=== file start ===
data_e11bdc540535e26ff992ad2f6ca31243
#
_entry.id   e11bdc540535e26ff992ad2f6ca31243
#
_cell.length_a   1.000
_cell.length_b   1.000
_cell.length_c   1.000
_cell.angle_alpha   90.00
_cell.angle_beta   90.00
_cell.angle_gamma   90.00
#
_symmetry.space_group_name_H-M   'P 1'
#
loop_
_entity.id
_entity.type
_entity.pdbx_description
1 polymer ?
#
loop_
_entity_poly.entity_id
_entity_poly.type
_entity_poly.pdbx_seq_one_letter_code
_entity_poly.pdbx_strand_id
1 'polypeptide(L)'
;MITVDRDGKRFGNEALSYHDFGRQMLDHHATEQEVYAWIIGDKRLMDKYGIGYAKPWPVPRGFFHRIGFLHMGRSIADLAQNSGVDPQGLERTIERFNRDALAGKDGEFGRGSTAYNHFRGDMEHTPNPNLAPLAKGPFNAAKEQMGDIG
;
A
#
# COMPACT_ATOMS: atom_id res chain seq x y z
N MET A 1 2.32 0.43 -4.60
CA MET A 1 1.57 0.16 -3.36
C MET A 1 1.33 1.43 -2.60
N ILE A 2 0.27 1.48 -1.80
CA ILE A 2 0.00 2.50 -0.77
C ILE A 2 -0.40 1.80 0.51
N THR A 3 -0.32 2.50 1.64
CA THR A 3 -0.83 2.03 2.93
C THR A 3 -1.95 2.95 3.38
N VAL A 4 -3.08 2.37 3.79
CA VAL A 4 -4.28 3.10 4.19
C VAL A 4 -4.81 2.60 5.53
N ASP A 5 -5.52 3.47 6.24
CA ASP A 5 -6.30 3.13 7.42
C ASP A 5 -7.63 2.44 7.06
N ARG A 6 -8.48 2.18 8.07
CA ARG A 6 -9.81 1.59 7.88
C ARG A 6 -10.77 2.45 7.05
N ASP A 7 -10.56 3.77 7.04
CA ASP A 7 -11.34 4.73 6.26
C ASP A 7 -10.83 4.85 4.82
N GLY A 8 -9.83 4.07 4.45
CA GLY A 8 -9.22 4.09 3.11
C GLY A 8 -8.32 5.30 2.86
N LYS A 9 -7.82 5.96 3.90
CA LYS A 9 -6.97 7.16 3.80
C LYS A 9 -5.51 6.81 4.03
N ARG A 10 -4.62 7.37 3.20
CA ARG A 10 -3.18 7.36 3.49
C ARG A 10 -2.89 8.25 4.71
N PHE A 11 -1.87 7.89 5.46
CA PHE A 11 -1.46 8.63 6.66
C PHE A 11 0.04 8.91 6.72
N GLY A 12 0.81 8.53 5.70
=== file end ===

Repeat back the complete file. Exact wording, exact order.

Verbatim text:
data_e11bdc540535e26ff992ad2f6ca31243
#
_entry.id   e11bdc540535e26ff992ad2f6ca31243
#
_cell.length_a   1.000
_cell.length_b   1.000
_cell.length_c   1.000
_cell.angle_alpha   90.00
_cell.angle_beta   90.00
_cell.angle_gamma   90.00
#
_symmetry.space_group_name_H-M   'P 1'
#
loop_
_entity.id
_entity.type
_entity.pdbx_description
1 polymer ?
#
loop_
_entity_poly.entity_id
_entity_poly.type
_entity_poly.pdbx_seq_one_letter_code
_entity_poly.pdbx_strand_id
1 'polypeptide(L)'
;MITVDRDGKRFGNEALSYHDFGRQMLDHHATEQEVYAWIIGDKRLMDKYGIGYAKPWPVPRGFFHRIGFLHMGRSIADLAQNSGVDPQGLERTIERFNRDALAGKDGEFGRGSTAYNHFRGDMEHTPNPNLAPLAKGPFNAAKEQMGDIG
;
A
#
# COMPACT_ATOMS: atom_id res chain seq x y z
N MET A 1 2.32 0.43 -4.60
CA MET A 1 1.57 0.16 -3.36
C MET A 1 1.33 1.43 -2.60
N ILE A 2 0.27 1.48 -1.80
CA ILE A 2 0.00 2.50 -0.77
C ILE A 2 -0.40 1.80 0.51
N THR A 3 -0.32 2.50 1.64
CA THR A 3 -0.83 2.03 2.93
C THR A 3 -1.95 2.95 3.38
N VAL A 4 -3.08 2.37 3.79
CA VAL A 4 -4.28 3.10 4.19
C VAL A 4 -4.81 2.60 5.53
N ASP A 5 -5.52 3.47 6.24
CA ASP A 5 -6.30 3.13 7.42
C ASP A 5 -7.63 2.44 7.06
N ARG A 6 -8.48 2.18 8.07
CA ARG A 6 -9.81 1.59 7.88
C ARG A 6 -10.77 2.45 7.05
N ASP A 7 -10.56 3.77 7.04
CA ASP A 7 -11.34 4.73 6.26
C ASP A 7 -10.83 4.85 4.82
N GLY A 8 -9.83 4.07 4.45
CA GLY A 8 -9.22 4.09 3.11
C GLY A 8 -8.32 5.30 2.86
N LYS A 9 -7.82 5.96 3.90
CA LYS A 9 -6.97 7.16 3.80
C LYS A 9 -5.51 6.81 4.03
N ARG A 10 -4.62 7.37 3.20
CA ARG A 10 -3.18 7.36 3.49
C ARG A 10 -2.89 8.25 4.71
N PHE A 11 -1.87 7.89 5.46
CA PHE A 11 -1.46 8.63 6.66
C PHE A 11 0.04 8.91 6.72
N GLY A 12 0.81 8.53 5.70